Cy-Fair ISD is planning to offer a virtual learning program for the 2021-22 school year. (Courtesy Adobe Stock)
Cy-Fair ISD proposes virtual learning program for 2021-22 pending legislative approval

District officials said the proposed Cy-Fair ISD Virtual School will launch in 2021-22, pending the approval of certain legislation.

Pfizer vaccines could become available to kids 12 and up as soon as next week. (Courtesy Adobe Stock/Graphic by Justin Howell/Community Impact Newspaper)
FDA expands Pfizer vaccine authorization to children ages 12 to 15 years old

This is the first time people under the age of 16 have been granted access to a coronavirus vaccine.

The deadline is May 17 for residents to protest their appraised property values set by the Harris County Appraisal District earlier this year, and officials are encouraging protesters to take online options into account. (Courtesy Pexels)
Harris County residents have until May 17 to protest property values

High demand for residential properties along with a shrinking inventory of homes translated into a roughly 8%-10% increase in residential values on average across the county this year

Cy-Fair ISD recently added 266 propane buses to its total fleet. Funded by the 2019 bond package, the buses account for approximately 30% of the district’s total fleet and provide cleaner emissions. (Courtesy Cy-Fair ISD)
Cy-Fair ISD's 2019 bond program funds new propane buses to replace diesel vehicles

Propane buses now account for about 30% of the district's entire fleet.

ExxonMobil moved employees from its Springwoods Village campus to a Hughes Landing to cure a default on a Montgomery County tax abatement. (Courtesy ExxonMobil)
ExxonMobil resolves tax abatement default; Home Depot distribution center taking over superfund site; and more top Houston-area news

Read the most popular business and community news from the past week from the Houston area.

The University of St. Thomas is a private Catholic college in Houston. It also has a microcampus in downtown Conroe. (Emma Whalen/Community Impact Newspaper)
University of St. Thomas offering free tuition to first 500 students who apply

The online degrees are in the following fields: cybersecurity, network technology, electronic technology, general business, and alcohol and drug dependency counseling.

Founded by Jennifer Park in 2019, Moving Waters aims to improve the quality of life for homeless individuals across the Greater Houston area by providing mobile shower and hygiene stations through partnerships with other assistance organizations. (Courtesy Moving Waters)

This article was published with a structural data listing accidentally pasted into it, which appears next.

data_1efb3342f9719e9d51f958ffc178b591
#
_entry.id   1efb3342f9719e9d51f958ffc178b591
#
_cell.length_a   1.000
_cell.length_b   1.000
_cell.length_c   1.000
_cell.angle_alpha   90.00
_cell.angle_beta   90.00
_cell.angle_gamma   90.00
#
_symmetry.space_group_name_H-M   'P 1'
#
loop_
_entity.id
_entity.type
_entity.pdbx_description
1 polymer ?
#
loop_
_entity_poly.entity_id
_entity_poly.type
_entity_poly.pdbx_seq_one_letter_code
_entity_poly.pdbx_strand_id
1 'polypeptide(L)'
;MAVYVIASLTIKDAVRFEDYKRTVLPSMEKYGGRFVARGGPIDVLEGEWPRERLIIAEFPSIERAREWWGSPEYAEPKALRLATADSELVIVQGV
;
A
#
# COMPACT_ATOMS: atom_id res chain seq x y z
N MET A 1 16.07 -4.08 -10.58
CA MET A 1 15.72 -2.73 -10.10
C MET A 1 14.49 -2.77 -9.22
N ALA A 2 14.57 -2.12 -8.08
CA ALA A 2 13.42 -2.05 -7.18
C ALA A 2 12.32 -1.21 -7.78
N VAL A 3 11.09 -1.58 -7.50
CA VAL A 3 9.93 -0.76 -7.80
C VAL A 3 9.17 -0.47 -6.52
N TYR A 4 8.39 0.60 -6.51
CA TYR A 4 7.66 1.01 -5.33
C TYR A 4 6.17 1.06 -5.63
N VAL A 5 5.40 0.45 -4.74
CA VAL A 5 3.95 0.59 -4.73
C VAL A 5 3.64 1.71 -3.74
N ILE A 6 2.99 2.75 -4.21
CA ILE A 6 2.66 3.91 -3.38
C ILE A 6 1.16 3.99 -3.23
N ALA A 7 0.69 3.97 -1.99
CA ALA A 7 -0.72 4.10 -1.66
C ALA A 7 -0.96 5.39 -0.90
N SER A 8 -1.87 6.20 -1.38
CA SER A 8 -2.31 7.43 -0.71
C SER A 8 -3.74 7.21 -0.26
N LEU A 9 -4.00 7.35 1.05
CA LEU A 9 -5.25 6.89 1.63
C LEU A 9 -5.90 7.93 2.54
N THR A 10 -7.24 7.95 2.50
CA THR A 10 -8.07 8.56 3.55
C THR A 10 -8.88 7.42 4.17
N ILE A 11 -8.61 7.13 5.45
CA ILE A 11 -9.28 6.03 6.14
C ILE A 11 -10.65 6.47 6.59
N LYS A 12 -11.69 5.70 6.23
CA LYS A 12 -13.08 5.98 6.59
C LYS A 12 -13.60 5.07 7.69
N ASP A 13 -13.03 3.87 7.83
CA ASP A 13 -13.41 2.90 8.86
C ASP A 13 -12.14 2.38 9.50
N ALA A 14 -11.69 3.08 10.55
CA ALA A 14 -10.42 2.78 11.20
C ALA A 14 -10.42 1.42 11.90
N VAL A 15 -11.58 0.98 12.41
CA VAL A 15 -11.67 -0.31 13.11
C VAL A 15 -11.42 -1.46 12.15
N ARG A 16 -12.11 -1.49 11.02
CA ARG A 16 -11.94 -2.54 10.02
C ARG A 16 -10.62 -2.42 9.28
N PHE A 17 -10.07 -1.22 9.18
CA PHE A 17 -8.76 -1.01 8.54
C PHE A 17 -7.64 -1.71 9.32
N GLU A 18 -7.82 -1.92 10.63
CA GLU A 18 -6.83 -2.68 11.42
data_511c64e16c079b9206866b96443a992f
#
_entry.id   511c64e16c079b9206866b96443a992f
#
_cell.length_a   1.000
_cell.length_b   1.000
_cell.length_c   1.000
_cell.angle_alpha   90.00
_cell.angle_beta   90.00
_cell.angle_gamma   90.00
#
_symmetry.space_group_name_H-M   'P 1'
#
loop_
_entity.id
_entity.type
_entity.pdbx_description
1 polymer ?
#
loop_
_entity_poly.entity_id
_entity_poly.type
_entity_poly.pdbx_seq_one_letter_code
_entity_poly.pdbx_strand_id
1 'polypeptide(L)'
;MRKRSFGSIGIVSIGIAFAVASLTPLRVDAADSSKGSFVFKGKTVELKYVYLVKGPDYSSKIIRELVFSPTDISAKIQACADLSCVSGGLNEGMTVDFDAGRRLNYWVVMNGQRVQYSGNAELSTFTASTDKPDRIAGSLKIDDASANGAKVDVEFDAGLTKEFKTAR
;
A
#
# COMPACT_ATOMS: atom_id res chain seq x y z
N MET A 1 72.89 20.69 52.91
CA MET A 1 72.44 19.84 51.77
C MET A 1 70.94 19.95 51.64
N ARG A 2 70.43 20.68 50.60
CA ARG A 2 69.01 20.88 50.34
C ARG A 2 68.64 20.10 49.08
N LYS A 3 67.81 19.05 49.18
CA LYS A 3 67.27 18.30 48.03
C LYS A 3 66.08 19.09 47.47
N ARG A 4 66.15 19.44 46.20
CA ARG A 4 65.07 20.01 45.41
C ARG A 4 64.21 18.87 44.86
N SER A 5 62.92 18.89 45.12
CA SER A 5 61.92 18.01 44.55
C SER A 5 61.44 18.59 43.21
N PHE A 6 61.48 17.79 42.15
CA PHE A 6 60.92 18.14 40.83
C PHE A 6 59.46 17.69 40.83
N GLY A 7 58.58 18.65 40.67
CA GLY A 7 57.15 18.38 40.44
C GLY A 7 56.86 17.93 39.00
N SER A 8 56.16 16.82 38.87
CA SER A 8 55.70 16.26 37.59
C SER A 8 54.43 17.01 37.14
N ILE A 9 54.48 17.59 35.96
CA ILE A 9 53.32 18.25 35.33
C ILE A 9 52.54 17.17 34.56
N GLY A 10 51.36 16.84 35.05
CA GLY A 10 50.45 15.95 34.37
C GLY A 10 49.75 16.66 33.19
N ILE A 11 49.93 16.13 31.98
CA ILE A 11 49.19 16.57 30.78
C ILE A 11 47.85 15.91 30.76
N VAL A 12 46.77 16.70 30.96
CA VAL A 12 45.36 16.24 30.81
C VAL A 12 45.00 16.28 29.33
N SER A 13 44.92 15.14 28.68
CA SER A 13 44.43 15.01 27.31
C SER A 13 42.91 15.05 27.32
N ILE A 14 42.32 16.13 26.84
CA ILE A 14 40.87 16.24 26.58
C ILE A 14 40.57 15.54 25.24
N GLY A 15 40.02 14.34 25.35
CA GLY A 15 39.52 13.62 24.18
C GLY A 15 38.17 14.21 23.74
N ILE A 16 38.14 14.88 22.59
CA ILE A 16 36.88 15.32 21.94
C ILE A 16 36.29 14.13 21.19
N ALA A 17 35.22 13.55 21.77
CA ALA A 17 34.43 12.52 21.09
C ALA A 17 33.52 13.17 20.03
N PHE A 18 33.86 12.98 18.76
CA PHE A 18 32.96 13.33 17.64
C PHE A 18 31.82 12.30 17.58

Moving Waters to bring weekly mobile showers, hygiene stations to Northwest Assistance Ministries beginning May 10

Beginning May 10, mobile showers and hygiene stations will be available to those in need every Monday at Northwest Assistance Ministries, through a new partnership with Houston-based nonprofit Moving Waters.

Harris County Emergency Services District No. 11 has begun construction on the first of three phases for its new 43-acre, state-of-the-art campus located in Spring, according to a May 7 news release. (Courtesy Cypress Creek EMS)
Harris County Emergency Services District No. 11 begins construction on new 43-acre campus

The campus will house ESD No. 11's new ambulance service, which is scheduled to launch Sept. 4 when the district's contract with current service provider, Cypress Creek Emergency Medical Services, expires.

The Texas Department of State Health Services projects a significant shortage of nurses by 2032. (Courtesy Adobe Stock)
Q&A: Why Texas faces a growing nursing shortage and what can be done to address it

In 2018, the state health department estimated about 11% of the demand for nurses was not able to be met, and that number is expected to rise to 16.3% by 2032.

Evolve Alchemy moved less than a mile from its former location on FM 2920 and opened in a new, larger space at 3624 FM 2920, Ste. 1, Spring, on May 5. (Courtesy Evolve Alchemy)
Evolve Alchemy moves to larger space on FM 2920 in Spring

The business sells intention and herbal candles, crystals and stones, incense, jewelry, smudge and other items used in meditation practice and energy work.